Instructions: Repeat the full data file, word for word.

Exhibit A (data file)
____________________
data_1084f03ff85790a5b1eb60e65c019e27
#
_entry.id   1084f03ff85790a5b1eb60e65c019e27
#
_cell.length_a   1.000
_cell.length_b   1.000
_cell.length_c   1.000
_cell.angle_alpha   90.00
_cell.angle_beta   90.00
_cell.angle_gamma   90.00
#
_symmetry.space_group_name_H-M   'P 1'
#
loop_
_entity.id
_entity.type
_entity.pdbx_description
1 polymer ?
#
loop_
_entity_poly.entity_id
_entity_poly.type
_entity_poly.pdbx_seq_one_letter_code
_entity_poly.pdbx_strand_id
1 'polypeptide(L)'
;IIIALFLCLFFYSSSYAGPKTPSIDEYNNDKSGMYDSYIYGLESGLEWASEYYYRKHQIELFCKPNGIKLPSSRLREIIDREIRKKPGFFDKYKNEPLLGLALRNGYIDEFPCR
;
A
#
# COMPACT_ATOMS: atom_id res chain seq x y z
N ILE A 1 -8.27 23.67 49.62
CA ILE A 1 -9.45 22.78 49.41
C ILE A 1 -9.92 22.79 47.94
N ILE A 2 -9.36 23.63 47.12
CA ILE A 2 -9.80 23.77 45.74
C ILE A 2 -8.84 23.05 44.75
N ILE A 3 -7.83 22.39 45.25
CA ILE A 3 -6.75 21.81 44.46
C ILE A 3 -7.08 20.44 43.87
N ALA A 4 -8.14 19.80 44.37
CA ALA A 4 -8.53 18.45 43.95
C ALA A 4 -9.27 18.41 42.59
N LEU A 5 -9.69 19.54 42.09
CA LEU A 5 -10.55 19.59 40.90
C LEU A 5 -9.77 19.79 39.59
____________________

data_1084f03ff85790a5b1eb60e65c019e27
#
_entry.id   1084f03ff85790a5b1eb60e65c019e27
#
_cell.length_a   1.000
_cell.length_b   1.000
_cell.length_c   1.000
_cell.angle_alpha   90.00
_cell.angle_beta   90.00
_cell.angle_gamma   90.00
#
_symmetry.space_group_name_H-M   'P 1'
#
loop_
_entity.id
_entity.type
_entity.pdbx_description
1 polymer ?
#
loop_
_entity_poly.entity_id
_entity_poly.type
_entity_poly.pdbx_seq_one_letter_code
_entity_poly.pdbx_strand_id
1 'polypeptide(L)'
;IIIALFLCLFFYSSSYAGPKTPSIDEYNNDKSGMYDSYIYGLESGLEWASEYYYRKHQIELFCKPNGIKLPSSRLREIIDREIRKKPGFFDKYKNEPLLGLALRNGYIDEFPCR
;
A
#
# COMPACT_ATOMS: atom_id res chain seq x y z
N ILE A 1 -8.27 23.67 49.62
CA ILE A 1 -9.45 22.78 49.41
C ILE A 1 -9.92 22.79 47.94
N ILE A 2 -9.36 23.63 47.12
CA ILE A 2 -9.80 23.77 45.74
C ILE A 2 -8.84 23.05 44.75
N ILE A 3 -7.83 22.39 45.25
CA ILE A 3 -6.75 21.81 44.46
C ILE A 3 -7.08 20.44 43.87
N ALA A 4 -8.14 19.80 44.37
CA ALA A 4 -8.53 18.45 43.95
C ALA A 4 -9.27 18.41 42.59
N LEU A 5 -9.69 19.54 42.09
CA LEU A 5 -10.55 19.59 40.90
C LEU A 5 -9.77 19.79 39.59